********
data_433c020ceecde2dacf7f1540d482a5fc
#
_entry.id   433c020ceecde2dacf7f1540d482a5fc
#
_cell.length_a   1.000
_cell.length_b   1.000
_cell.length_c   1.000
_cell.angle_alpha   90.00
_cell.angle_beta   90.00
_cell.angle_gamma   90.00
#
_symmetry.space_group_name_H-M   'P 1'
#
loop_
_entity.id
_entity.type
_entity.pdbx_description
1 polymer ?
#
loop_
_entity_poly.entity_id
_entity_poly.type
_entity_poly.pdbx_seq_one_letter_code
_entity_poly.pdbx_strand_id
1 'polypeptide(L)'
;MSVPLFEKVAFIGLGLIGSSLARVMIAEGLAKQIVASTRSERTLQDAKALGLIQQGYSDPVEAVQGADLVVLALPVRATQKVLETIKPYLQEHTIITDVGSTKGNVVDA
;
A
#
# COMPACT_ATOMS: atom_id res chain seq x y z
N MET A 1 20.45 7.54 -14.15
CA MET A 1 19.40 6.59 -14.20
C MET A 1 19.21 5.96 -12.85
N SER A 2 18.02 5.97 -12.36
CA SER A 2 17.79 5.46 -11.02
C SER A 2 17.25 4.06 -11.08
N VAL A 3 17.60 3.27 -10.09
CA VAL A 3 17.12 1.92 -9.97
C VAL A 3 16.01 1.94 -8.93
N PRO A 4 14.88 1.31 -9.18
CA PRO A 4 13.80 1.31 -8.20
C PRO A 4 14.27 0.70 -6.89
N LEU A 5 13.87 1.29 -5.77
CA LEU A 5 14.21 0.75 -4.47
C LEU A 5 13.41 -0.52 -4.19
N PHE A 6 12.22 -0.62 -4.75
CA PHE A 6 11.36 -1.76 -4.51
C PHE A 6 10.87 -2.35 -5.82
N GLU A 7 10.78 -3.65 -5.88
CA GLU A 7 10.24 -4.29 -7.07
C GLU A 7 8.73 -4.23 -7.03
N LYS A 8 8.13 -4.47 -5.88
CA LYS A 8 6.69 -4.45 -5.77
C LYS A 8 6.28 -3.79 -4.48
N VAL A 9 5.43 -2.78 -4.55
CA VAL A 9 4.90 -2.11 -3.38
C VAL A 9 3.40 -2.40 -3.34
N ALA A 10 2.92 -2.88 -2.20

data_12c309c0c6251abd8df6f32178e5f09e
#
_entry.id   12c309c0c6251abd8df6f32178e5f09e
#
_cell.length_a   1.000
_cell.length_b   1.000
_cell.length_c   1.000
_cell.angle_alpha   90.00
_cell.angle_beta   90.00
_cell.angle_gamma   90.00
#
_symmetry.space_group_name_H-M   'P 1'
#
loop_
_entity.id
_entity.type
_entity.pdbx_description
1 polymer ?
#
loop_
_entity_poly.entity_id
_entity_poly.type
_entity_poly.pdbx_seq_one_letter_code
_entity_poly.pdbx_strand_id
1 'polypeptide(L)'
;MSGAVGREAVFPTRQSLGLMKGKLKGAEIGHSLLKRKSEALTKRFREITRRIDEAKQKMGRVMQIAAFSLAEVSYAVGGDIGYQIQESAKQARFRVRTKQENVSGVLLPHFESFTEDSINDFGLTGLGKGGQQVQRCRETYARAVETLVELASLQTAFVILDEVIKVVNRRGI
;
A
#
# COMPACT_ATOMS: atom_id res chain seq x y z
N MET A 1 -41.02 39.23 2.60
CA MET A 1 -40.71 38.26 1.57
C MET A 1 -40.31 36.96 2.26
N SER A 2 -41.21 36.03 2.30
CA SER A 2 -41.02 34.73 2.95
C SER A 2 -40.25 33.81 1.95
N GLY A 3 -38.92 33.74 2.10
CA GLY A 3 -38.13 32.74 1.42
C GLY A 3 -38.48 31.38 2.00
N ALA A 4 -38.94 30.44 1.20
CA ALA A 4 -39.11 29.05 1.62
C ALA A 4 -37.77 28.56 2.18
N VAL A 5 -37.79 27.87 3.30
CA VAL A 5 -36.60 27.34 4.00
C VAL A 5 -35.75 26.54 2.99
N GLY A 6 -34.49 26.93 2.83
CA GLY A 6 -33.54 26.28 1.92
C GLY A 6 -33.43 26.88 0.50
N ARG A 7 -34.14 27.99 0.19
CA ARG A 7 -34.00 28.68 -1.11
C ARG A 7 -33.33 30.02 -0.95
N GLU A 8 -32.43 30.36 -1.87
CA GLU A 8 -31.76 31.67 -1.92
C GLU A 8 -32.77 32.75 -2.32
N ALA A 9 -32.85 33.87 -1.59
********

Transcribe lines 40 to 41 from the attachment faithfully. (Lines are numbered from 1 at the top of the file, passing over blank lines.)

N PRO A 4 14.88 1.31 -9.18
CA PRO A 4 13.80 1.31 -8.20